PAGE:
Adm. J.C. Daniel, helped to craft Korean armisticeFORT...

OBITUARIES

November 28, 1992|By Knight-Ridder News Service Arthur W. Eyler Masonry contractor

FORT LAUDERDALE, FLORIDA — Adm. J.C. Daniel, helped to craft Korean armistice

FORT LAUDERDALE, Fla. -- Navy Vice Adm. John C. Daniel, who helped put together the agreement that became the armistice treaty that ended the Korean War, died of complications from pneumonia and heart problems on Monday at North Beach Hospital in Fort Lauderdale. He was 93.

A funeral service for Admiral Daniel was to be held today in Fort Lauderdale.

Admiral Daniel was born and reared in Philadelphia and was a graduate of the Class of '24 at the U.S. Naval Academy, said his son, John C. Daniel Jr. of Walnut Creek, Calif.

"He didn't excel there, but in war and at sea he did," his son said.

As an ensign, Admiral Daniel saw his first duty aboard a destroyer -- a vessel that would become his first love at sea.

During World War II, he fought in every major Pacific sea battle, and had the distinction of never losing a man or a ship to the enemy.

When the Japanese surrendered aboard the USS Missouri in September 1945, Admiral Daniel stood behind Gen. Douglas MacArthur and watched the historic proceedings.

During the Korean War, Admiral Daniel was assigned to the United Nations command and became a top peace negotiator for Gen. Mark Clark. The admiral is credited with putting together the final agreement that became the armistice agreement that, with its signing in 1953, ended that war.

Immediately after the agreement was signed, Admiral Daniel stood at the famed Panmunjom bridge in what is now North Korea and greeted the first American prisoners of war released by the North Koreans.

Later, he would serve as commander of the Atlantic Fleet, and as commandant of the 6th Naval District in Charleston, S.C. He retired in 1960 after 36 years at sea.

In addition to his son, he is survived by a second son, Tim D. Daniel of Pleasant Hill, Calif.; six grandchildren; and seven great-grandchildren.

Arthur W. Eyler, a retired masonry contractor, died Wednesday of complications of Parkinson's disease at his home in Eldersburg.

Graveside services for Mr. Eyler, who was 83, were to be conducted at 1:45 p.m. today at Providence Cemetery in Gamber.

A resident of Eldersburg for 23 years, he had earlier lived and worked in Parkville.

He worked in brick, cinder block and concrete but specialized in stonework, building stone homes and additions, including a house for himself on Old Harford Road. He also rebuilt an old spring house off Harford Road near the Gunpowder River.

At one time, he had his own welding shop, repairing his own and farmers' equipment.

He was a native of the Carroll County community of Middleburg.

His survivors include his wife, the former Daisy Pauline Barnes; a daughter, Colleen A. Wright of Baltimore; a brother, Donald W. Eyler of Baltimore; a sister, Mildred E. Barnes of Westminster; two granddaughters; four great-grandchildren; and many nieces and nephews.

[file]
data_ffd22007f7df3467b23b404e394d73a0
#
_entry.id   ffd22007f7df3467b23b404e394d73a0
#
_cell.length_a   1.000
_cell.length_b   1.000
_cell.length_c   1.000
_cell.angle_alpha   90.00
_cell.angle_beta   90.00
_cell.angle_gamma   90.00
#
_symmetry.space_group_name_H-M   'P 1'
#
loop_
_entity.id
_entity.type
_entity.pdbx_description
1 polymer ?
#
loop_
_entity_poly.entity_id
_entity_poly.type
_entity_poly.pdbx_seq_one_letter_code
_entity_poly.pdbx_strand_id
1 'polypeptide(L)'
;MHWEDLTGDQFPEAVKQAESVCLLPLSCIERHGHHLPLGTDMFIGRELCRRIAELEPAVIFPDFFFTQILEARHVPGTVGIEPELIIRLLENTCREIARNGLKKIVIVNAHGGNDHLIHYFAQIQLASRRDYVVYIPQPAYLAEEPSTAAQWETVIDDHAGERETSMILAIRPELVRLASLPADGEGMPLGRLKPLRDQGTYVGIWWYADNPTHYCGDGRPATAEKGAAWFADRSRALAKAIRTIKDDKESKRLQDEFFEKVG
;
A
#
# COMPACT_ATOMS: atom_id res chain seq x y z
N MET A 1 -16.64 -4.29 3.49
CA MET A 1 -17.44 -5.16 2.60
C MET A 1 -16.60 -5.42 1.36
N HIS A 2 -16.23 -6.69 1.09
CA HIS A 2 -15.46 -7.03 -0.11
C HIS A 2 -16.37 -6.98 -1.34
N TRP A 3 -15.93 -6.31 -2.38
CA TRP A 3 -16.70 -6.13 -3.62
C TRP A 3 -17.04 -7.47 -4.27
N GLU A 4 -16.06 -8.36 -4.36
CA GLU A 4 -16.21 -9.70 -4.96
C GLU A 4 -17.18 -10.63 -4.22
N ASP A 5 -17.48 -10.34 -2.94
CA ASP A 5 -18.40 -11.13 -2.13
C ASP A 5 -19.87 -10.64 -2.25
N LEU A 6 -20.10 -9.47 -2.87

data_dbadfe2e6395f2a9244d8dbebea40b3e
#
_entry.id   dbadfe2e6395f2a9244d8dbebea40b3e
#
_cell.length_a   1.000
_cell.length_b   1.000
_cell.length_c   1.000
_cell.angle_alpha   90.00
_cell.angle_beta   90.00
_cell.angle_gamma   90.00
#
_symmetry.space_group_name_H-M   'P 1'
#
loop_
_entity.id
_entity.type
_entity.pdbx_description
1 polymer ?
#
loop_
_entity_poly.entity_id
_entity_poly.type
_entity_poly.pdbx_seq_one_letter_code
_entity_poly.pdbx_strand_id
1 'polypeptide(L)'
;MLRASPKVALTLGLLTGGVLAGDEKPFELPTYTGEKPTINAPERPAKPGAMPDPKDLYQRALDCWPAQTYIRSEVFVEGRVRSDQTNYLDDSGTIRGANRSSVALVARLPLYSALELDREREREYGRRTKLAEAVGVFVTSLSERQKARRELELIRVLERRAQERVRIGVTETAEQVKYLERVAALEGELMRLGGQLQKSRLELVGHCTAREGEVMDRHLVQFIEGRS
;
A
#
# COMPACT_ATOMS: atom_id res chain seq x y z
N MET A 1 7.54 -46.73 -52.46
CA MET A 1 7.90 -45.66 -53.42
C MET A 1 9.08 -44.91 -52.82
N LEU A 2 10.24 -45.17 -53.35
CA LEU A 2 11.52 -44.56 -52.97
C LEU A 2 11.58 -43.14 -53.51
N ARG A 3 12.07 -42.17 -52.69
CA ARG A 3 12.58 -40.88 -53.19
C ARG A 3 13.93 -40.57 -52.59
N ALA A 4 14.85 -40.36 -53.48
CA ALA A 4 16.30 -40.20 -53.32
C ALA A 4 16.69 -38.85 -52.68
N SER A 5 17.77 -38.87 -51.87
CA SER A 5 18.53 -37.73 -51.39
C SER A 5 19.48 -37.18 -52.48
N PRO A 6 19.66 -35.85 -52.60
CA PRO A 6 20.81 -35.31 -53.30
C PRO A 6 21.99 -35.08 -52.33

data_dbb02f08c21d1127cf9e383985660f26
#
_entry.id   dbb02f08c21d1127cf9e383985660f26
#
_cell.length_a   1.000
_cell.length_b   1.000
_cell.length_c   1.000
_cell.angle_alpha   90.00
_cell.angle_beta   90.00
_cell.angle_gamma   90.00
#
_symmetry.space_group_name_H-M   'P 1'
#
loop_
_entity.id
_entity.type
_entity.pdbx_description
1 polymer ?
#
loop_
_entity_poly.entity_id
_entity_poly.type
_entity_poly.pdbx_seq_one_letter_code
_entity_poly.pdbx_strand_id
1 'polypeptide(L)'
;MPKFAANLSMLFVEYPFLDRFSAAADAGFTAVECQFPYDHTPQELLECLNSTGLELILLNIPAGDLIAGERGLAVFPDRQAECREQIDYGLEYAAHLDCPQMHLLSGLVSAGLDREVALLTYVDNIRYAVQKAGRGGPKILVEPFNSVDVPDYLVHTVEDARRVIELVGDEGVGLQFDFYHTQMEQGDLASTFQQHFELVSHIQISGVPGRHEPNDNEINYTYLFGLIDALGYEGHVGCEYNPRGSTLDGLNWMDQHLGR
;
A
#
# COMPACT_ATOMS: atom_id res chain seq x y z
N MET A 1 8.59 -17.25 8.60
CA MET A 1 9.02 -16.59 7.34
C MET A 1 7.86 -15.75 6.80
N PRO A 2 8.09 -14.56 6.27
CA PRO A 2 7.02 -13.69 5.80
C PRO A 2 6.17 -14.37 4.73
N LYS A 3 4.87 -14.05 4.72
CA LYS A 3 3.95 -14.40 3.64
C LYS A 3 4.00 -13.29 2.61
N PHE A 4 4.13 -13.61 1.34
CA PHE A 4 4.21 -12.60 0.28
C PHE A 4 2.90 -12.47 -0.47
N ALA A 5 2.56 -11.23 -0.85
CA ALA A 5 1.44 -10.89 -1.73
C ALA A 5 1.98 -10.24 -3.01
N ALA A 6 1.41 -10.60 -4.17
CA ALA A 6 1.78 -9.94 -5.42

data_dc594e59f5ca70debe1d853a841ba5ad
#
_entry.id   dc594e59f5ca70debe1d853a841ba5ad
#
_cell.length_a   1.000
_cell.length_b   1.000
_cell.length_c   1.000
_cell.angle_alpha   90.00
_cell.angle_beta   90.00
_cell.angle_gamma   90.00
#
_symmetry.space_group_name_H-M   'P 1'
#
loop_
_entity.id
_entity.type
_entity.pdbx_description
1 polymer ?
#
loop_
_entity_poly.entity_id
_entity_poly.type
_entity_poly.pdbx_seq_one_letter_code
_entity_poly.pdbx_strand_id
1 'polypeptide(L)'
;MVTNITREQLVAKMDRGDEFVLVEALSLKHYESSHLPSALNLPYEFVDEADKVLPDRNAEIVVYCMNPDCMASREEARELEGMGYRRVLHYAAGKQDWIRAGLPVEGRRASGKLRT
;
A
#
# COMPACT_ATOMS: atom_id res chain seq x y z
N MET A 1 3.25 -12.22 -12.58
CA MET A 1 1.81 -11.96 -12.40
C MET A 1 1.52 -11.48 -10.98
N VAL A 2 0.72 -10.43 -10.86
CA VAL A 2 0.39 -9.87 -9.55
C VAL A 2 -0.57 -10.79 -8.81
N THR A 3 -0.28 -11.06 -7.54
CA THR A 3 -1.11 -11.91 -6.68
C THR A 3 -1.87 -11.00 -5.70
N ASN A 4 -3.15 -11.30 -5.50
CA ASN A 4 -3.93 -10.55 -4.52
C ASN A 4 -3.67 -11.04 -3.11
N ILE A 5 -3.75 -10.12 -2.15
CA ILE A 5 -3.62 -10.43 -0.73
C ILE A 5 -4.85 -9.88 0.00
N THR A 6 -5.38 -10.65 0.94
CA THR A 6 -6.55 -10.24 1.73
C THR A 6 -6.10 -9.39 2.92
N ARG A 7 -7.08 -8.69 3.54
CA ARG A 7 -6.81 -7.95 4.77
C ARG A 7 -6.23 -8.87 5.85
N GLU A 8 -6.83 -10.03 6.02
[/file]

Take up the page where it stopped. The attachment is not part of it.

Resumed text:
Mary B. Eline

Funeral director

Mary B. Eline, who worked for nearly 60 years with her husband in the family-owned funeral home, died Wednesday at Carroll County General Hospital in Westminster after a stroke.

Services for Mrs. Eline, who was 85 and lived on Austin Road in Reisterstown, were to be conducted at 11 a.m. today at the Eline Funeral Home, 11824 Reisterstown Road in Reisterstown.

She retired as a funeral director in 1988 after the death of her husband, J. Edwin Eline, with whom she had worked since their marriage 59 years earlier. The funeral home is now owned by two of their sons.

The former Mary Bevard was a native of Sykesville and attended Western Maryland College after her graduation from a preparatory school at the college.

A member of the Woman's Club of Glyndon and Trinity Lutheran Church in Reisterstown, she also liked to play bridge and was a volunteer at Springfield Hospital Center where she was a member of the auxiliary.

She is survived by three sons, James B. and J. Edwin Eline Jr., both of Reisterstown, and Jerry S. Eline of Hampstead; nine grandchildren; and six great-grandchildren.

George M. Cranor

Car salesman

George M. Cranor, a retired automobile salesman, died Wednesday of heart failure at Good Samaritan Hospital.

Services for Mr. Cranor, who was 88 and lived on Venable Avenue, were to be conducted at 10:30 a.m. today at the Mitchell-Wiedefeld Home, 6500 York Road.

He retired about 15 years ago from Towson Ford Sales Inc. Earlier, he was vice president of the old Talbott Motor Co. in Waverly.

During his entire career, he worked for Ford dealers, starting in Chestertown, where he was born and raised.

Mr. Cranor liked to sing hymns and directed the music for the adult Bible class at Waverly United Methodist Church.

His first wife, the former Ida Crossland, died in 1979.

He is survived by his wife, the former Ethel Deckert; a son, G. Edward Cranor of Bel Air; a daughter, Barbara J. Sisler of Miami; a stepdaughter, Charlotte D. Cantrell of Nashville, Tenn.; and seven grandchildren.

G. Wilson Shaffer

Longtime Hopkins dean

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